Dad (93 and lives alone five hours away) and I talk every night around 7:00. Several times over the last few years (mom passed in 2020), he has told me that mom was in the room, or that people are in the house that won't answer him, or that a little girl is in the bathroom crying and he can't get anyone to come help her, etc. I have been figuring these were very vivid dreams and he was having trouble shaking himself out of (assuming my phone call had awakened him although he denied being asleep).

My nephew picked him up last Sunday at 10:00 to take him to his sister's funeral three hours away. Jeffrey told me that when he got there, dad said that Dolores (my mom) had been in the house and they had been talking. He was certain that dad was very much awake. Dad was very much convinced that mom had been there. Hearing from an "eyewitness" gives me pause and makes me wonder if dad is having hallucinations, not dreams.

Add to that, he has more and more difficulty carrying on conversations because he can't find the right words and speaks a whole paragraph to convey one little phrase. He is fully aware that he is doing this. He finds it frustrating.

I'm wondering if a call by me to his pcp is warranted. I try hard to not "parent" my father, but maybe the doc needs to know abou this.

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My mom would see a young girl around 5 years old. She said that she was dreaming about her at first but later on she would appear to her when she was awake. She was comforted by this child.

Mom had Parkinson’s and dementia. I listened to her stories about this child. They were fascinating. She told me that this girl told her not to be afraid and that she would be with her until the end of her life.

I spoke with the hospice nurse in Mom’s lovely end of life care home. The nurse said that Mom loved talking with her about this child and she said many of her patients have spoken about seeing other people.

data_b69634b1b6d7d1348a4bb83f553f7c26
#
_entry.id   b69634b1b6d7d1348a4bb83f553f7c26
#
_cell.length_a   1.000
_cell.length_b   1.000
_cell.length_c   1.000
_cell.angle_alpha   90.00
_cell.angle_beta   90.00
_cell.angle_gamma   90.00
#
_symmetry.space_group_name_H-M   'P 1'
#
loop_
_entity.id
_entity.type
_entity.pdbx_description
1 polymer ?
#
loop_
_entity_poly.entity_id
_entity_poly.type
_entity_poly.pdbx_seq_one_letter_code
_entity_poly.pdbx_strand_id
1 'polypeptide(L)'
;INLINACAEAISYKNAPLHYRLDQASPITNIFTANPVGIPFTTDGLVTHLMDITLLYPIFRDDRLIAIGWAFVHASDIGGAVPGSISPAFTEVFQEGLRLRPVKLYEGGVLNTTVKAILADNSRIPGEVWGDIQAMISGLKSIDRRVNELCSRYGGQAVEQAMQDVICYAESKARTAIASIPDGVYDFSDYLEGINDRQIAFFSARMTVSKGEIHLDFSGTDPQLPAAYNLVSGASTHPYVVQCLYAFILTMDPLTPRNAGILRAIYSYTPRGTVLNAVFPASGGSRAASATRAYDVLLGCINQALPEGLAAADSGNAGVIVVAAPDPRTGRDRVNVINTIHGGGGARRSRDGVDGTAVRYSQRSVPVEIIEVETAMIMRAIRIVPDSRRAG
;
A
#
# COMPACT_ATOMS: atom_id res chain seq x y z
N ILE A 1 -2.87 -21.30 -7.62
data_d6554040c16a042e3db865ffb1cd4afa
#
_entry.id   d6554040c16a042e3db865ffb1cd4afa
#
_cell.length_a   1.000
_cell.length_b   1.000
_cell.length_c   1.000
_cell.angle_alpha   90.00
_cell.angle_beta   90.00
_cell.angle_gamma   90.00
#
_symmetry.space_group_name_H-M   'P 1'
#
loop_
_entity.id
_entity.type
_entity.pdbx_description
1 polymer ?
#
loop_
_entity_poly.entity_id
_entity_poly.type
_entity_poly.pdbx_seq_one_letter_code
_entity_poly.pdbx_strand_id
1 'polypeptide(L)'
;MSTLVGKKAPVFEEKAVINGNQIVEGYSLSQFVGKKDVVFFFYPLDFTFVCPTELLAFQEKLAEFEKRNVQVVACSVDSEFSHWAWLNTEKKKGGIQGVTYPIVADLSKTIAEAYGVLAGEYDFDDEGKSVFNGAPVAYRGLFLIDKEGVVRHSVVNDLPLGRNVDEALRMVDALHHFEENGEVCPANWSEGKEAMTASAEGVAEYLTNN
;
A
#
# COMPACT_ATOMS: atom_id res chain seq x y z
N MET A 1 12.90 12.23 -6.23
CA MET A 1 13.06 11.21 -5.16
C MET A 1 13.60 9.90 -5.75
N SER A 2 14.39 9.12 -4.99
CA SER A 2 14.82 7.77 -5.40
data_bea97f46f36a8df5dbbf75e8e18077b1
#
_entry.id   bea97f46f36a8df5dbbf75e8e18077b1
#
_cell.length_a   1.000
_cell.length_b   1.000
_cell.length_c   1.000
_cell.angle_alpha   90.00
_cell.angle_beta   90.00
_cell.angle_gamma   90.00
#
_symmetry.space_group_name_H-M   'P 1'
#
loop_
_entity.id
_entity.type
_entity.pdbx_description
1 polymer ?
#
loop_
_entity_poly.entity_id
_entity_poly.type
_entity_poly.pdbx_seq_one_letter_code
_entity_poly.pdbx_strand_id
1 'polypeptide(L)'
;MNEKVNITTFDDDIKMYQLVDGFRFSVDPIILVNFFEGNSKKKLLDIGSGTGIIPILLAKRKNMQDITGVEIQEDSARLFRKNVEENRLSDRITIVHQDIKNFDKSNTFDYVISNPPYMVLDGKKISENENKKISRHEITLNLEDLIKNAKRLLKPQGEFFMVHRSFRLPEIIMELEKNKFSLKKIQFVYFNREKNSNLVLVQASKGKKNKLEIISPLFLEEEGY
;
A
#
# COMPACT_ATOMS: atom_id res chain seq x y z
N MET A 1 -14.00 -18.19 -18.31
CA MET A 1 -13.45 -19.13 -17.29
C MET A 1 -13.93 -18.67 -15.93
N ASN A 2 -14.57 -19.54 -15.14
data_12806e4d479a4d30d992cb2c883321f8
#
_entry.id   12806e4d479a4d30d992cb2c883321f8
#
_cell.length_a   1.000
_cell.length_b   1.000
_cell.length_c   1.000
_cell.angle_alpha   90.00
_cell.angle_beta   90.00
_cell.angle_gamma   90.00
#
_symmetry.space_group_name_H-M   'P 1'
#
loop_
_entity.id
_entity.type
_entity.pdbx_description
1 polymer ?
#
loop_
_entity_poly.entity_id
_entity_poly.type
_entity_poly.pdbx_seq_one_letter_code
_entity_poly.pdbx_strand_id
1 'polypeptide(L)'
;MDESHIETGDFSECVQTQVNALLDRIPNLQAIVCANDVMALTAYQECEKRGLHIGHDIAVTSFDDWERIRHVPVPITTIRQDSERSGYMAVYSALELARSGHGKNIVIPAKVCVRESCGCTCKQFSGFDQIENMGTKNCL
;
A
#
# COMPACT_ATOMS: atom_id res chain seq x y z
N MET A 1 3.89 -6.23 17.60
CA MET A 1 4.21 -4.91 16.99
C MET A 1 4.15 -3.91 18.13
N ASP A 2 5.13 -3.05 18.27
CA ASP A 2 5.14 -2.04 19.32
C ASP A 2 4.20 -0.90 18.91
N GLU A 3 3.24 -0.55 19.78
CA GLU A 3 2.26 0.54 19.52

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Reply to NeedHelpWithMom

Sounds very like my brother's hallucinations from Lewy's Dementia. His were quite elaborate often enough with garden and pool parties, immigrant woman huddled in corner hiding with her baby, and etc. Seldom had to do with real people in his life. More like elaborate dreams though he was awake. Mexican flower market with everyone wearing white "like a Diego Rivera painting" said he.
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Reply to AlvaDeer

The big question in my mind is, what is this a symptom of?

1. Side effects from a medication or combo of meds?

1a. Corollary of that--is dad taking his meds correctly?

2. Is this a symptom of a new neurological condition, like Parkinson's or Dementia with Lewy Bodies?

3. (The big one). Is Dad still safe living at home alone?

GG, given that your own husband is quite ill and can't be left alone, I would contact dad's doctor and ask the best course of action.
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Reply to BarbBrooklyn

The first thing to do would be to get dad to his doctor for a physical.
You can contact the doctor through the Patient Portal if you have access to it. I would also let the doctor know about any other concerns you have or anything else that you have noticed, no matter how small or insignificant it seems.
It could be notion or it could be something. (the something to be determined..)
Hallucinations can be frightening or they could be pleasant. (Talking to his wife might make him feel good, worrying about a child crying in the bathroom cold be upsetting)
Hallucinations can be caused by many things. Finding the cause is important when it comes to finding a medication that will help.
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Reply to Grandma1954

What do you expect your dads PCP to do about these dreams/hallucinations, besides medicate him?
If your dad doesn't seem bothered by them I would just leave well enough alone.
And I can only imagine that he gets great comfort in talking to his dead wife, so why would you want to take that away?
My late husband prior to his death was seeing and talking to dead people quite a bit, and I myself took comfort in that, as I knew that there were people on the other side waiting for him to cross over.
So perhaps you need to change your perspective on this issue and instead take comfort that your dad too has others waiting for him on the other side.
Helpful Answer (2)
Reply to funkygrandma59

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